City inspectors last year found multiple instances of the most serious type of health and sanitary code violations at nearly half of Boston’s restaurants and food service locations, according to a Globe review of municipal data.
At least two violations that can cause foodborne illness — the most serious of three levels — were discovered at more than 1,350 restaurants across Boston during 2014, according to records of inspections at every establishment in the city that serves food, including upscale dining locations, company cafeterias, takeout and fast-food restaurants, and food trucks.
Five or more of the most serious violations were discovered at more than 500 locations, or about 18 percent of all restaurants in the city, and 10 or more of the most serious violations were identified at about 200 eateries.
A violation is classified under the most serious category when inspectors observe improper practices or procedures that research has identified as the most prevalent contributing factors of foodborne illness.
Examples of such infractions include: not storing food or washing dishes at proper temperatures, employees not following hand-washing and glove-wearing protocols, and evidence that insects or rodents have been near food.
Last year, the location with the highest total of the most serious types of violation was Best Barbecue Kitchen, a small butcher shop and takeout restaurant on Beach Street in Chinatown, which racked up 70 such violations, according to city records.
That restaurant also had the highest total of violations in all categories — at 219 — last year. As of last month, Best Barbecue Kitchen had accumulated the highest number of the most serious violations: 130, dating back to 2007, when the city began posting the data online. It also had the second-highest total of violations of any type: 614.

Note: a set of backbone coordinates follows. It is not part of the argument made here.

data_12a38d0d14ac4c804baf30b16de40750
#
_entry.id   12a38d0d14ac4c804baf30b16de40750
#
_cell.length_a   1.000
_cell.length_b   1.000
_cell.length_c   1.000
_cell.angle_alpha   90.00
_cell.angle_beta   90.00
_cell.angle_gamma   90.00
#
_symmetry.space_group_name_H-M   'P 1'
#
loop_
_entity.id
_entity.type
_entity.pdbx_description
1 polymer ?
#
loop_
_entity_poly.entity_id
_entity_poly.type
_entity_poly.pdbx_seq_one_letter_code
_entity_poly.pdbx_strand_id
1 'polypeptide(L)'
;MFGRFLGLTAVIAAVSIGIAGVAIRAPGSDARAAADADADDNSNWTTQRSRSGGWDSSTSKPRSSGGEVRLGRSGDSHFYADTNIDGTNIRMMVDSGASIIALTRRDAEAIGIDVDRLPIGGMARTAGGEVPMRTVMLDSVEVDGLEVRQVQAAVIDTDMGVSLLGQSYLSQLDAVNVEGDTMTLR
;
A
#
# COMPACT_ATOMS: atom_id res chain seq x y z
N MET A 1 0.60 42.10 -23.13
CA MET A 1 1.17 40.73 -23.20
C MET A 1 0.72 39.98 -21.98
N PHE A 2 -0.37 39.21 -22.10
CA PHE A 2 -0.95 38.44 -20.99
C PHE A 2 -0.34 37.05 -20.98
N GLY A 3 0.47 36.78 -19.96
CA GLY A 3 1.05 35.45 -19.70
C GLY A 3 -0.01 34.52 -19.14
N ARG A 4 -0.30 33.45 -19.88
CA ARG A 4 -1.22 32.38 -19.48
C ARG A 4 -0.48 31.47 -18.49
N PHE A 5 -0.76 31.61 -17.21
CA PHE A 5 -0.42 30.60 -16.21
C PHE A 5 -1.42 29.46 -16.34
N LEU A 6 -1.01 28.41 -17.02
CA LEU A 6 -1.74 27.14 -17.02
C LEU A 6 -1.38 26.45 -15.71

The restaurant that had the second-highest total of the most serious violations last year was Cosi, a cafe and sandwich chain inside South Station, where 50 were found. The restaurant with the third-highest total of the most serious violations last year could be found several feet away inside South Station: Master Wok, which had 45.
Staff members at all three restaurants declined to comment last week and requests to speak with managers went unanswered.
Bob Luz, president and chief executive of the Massachusetts Restaurant Association, said the safety of customers is the top priority for restaurant owners.
“Food safety is number one for every restaurateur in the state, and obviously it’s something we consider as incredibly important,” said Luz.